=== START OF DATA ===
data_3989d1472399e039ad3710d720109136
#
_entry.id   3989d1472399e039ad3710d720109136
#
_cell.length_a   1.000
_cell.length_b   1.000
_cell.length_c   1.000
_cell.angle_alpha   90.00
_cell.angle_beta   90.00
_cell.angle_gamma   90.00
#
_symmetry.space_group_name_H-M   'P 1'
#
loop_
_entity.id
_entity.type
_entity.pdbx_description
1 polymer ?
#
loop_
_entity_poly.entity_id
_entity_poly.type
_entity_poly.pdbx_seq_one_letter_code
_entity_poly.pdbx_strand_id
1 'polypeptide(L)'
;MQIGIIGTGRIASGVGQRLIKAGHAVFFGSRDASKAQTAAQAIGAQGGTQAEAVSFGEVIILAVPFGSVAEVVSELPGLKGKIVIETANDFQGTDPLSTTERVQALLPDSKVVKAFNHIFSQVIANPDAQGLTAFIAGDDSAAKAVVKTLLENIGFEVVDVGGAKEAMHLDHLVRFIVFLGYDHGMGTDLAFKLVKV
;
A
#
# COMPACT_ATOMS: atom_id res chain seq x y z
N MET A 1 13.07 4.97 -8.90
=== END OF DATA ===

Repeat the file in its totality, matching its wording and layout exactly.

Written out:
data_3989d1472399e039ad3710d720109136
#
_entry.id   3989d1472399e039ad3710d720109136
#
_cell.length_a   1.000
_cell.length_b   1.000
_cell.length_c   1.000
_cell.angle_alpha   90.00
_cell.angle_beta   90.00
_cell.angle_gamma   90.00
#
_symmetry.space_group_name_H-M   'P 1'
#
loop_
_entity.id
_entity.type
_entity.pdbx_description
1 polymer ?
#
loop_
_entity_poly.entity_id
_entity_poly.type
_entity_poly.pdbx_seq_one_letter_code
_entity_poly.pdbx_strand_id
1 'polypeptide(L)'
;MQIGIIGTGRIASGVGQRLIKAGHAVFFGSRDASKAQTAAQAIGAQGGTQAEAVSFGEVIILAVPFGSVAEVVSELPGLKGKIVIETANDFQGTDPLSTTERVQALLPDSKVVKAFNHIFSQVIANPDAQGLTAFIAGDDSAAKAVVKTLLENIGFEVVDVGGAKEAMHLDHLVRFIVFLGYDHGMGTDLAFKLVKV
;
A
#
# COMPACT_ATOMS: atom_id res chain seq x y z
N MET A 1 13.07 4.97 -8.90